By Avery Martin
A driver drove through a crowd of protestors in downtown Northampton on June 15. No action has been taken against the driver, according to the District Attorney’s office and the Northampton Police Department.
Video taken of the event by The Shoestring shows a black SUV driving slowly but directly into two protesters, whose arms are raised, and pushing their bodies backwards.
The demonstrators were protesting the FY2022 city budget, which increased police funding and funds the new Department of Community Care at half of the level recommended by the Northampton Police Review Commission.
The Shoestring obtained the NPD’s report of the incident, which appears to be based entirely on the testimony of the driver, and describes seeing cars “jumped on and attacked.” The driver “saw an opening in the crowd and fled,” according to the report. A second incident report similarly mentions spray paint and protesters hitting cars, but includes no reference to a car driving through the crowd and striking protesters.
The lack of repercussions against this driver echoes a national trend of “anti-riot” laws being introduced this year which provide legal immunities for drivers who strike or injure protesters with their cars. Florida and Oklahoma have already passed such bills. The laws were introduced in response to the Black-led uprisings for racial justice in the wake of George Floyd’s murder by Minneapolis police officer Derek Chauvin. During the summer of 2020, cars (including police cars) drove into protesters at least 104 times.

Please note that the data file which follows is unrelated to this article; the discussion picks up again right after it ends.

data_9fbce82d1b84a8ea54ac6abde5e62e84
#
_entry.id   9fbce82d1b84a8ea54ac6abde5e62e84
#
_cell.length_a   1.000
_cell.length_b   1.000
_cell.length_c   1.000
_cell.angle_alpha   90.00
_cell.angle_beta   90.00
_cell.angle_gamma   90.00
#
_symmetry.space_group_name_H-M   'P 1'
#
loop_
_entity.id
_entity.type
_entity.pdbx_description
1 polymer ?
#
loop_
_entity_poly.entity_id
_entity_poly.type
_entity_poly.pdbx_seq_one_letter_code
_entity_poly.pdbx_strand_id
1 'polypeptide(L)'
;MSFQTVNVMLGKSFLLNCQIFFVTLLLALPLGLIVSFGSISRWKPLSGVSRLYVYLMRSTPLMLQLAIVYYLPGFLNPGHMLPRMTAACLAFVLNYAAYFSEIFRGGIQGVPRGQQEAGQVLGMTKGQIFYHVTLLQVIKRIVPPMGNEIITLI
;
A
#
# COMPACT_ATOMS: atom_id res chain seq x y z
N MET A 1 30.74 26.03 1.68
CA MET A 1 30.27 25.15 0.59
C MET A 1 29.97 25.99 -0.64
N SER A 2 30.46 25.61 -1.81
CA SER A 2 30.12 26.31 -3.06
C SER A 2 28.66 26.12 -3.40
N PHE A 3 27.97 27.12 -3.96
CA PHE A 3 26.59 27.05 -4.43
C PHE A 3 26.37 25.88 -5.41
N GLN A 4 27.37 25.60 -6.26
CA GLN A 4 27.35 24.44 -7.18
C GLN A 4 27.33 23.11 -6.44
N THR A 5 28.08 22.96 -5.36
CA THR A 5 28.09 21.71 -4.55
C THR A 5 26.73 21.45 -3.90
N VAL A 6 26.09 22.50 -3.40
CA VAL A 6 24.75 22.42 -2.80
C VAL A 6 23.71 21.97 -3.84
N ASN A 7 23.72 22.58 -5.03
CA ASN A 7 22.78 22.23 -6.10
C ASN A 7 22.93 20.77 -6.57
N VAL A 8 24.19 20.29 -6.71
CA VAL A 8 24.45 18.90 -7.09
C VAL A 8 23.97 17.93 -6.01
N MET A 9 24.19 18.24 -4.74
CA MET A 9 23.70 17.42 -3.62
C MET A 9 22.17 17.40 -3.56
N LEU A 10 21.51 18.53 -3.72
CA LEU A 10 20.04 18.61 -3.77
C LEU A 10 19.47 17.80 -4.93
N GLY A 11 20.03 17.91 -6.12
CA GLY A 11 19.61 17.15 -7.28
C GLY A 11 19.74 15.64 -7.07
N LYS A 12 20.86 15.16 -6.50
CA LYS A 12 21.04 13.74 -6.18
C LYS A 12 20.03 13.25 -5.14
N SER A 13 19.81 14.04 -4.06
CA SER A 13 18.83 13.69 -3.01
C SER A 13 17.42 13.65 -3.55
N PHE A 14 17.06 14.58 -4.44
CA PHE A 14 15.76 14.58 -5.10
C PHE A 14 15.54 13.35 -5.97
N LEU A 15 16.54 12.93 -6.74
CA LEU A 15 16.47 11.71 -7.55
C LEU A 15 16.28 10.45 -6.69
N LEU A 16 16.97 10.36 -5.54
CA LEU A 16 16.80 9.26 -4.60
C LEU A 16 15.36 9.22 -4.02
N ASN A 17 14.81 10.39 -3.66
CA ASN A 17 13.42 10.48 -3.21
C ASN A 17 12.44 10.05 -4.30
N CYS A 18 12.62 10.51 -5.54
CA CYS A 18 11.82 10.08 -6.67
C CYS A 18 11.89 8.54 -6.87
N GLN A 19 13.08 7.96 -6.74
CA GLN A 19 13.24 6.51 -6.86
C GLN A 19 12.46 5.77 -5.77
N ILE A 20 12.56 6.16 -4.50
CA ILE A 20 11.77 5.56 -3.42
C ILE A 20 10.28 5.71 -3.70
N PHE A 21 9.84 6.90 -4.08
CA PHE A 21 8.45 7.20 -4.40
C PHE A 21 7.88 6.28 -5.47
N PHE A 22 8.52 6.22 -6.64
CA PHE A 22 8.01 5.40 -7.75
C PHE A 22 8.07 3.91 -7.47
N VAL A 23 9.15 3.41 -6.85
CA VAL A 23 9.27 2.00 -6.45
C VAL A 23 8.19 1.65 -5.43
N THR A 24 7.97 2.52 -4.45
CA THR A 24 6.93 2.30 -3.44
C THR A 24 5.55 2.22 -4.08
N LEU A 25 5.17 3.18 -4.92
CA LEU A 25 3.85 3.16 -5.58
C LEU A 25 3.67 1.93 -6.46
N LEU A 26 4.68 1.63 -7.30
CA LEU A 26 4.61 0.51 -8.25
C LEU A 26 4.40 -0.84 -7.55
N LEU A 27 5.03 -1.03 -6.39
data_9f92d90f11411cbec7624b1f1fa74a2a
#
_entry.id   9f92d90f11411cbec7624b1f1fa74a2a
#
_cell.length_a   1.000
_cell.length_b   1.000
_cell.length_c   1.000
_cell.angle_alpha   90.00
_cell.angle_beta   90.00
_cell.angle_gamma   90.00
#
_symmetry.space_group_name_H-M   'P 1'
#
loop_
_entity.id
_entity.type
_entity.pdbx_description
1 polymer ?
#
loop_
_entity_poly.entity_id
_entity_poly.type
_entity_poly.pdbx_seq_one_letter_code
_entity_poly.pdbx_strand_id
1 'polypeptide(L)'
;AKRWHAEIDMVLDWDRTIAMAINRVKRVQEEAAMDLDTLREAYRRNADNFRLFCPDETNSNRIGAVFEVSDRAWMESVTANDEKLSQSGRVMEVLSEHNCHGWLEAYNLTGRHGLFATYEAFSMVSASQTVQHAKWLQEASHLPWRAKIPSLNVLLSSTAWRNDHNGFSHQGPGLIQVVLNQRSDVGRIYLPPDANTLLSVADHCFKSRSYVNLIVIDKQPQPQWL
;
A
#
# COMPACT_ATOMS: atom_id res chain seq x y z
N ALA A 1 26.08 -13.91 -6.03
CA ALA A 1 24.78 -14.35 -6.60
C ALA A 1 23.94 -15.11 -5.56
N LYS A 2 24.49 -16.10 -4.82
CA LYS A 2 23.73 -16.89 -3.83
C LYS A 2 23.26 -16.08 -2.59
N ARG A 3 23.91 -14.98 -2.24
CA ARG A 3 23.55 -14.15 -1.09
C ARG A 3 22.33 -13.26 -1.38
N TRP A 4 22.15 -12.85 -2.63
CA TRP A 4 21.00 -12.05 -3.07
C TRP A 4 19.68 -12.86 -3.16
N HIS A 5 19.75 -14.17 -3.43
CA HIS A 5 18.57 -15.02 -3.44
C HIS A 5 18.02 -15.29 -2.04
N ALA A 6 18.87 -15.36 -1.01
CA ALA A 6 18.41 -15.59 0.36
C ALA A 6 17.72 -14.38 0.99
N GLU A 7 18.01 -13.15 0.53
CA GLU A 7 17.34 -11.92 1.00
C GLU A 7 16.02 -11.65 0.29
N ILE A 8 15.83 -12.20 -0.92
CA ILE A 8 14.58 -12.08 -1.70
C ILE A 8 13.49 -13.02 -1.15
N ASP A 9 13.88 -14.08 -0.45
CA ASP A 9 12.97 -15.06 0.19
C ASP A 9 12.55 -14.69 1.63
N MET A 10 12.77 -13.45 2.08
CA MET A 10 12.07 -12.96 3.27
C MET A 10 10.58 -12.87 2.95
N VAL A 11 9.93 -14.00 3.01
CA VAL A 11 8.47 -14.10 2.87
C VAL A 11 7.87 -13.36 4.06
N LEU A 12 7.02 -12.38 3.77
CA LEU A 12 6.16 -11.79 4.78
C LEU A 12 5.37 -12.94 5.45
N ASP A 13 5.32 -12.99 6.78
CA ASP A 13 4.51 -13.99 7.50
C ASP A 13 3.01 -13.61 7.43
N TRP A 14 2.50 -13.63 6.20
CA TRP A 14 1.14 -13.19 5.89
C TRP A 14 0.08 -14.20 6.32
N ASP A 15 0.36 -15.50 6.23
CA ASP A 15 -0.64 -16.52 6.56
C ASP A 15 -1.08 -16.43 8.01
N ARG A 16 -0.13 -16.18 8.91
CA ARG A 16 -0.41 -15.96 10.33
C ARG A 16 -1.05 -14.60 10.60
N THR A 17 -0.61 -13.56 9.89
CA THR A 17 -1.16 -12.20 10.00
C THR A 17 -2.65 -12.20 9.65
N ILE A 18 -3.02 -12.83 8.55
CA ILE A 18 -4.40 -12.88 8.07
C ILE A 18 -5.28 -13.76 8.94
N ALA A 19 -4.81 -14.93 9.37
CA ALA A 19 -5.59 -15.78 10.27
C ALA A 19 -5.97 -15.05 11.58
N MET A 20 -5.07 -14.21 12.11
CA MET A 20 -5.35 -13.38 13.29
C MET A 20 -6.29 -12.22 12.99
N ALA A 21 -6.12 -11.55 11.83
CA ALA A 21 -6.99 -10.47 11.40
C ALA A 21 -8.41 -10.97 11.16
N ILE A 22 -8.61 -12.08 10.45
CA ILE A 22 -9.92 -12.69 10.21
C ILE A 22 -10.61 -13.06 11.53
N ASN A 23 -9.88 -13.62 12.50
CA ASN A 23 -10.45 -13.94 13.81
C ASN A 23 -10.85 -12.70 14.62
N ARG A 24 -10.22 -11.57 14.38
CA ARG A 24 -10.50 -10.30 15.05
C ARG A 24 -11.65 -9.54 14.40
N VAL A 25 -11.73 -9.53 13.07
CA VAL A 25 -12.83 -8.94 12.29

In a 2018 memo and her 2011 book, Northampton Chief of Police Jody Kasper expressed significant concerns about terrorist attacks as a justification for increased police presence and tactical gear. The actual threat posed by terrorism is negligible compared with other violence, and increased policing has not been demonstrated to prevent terrorist attacks.
Despite her worries about terrorism, Chief Kasper has not expressed any concern about a car striking civilians in Northampton. When contacted by The Shoestring regarding this event, Kasper declined to comment.
Avery Martin is a researcher and reporter at The Shoestring and a student at Mount Holyoke College.
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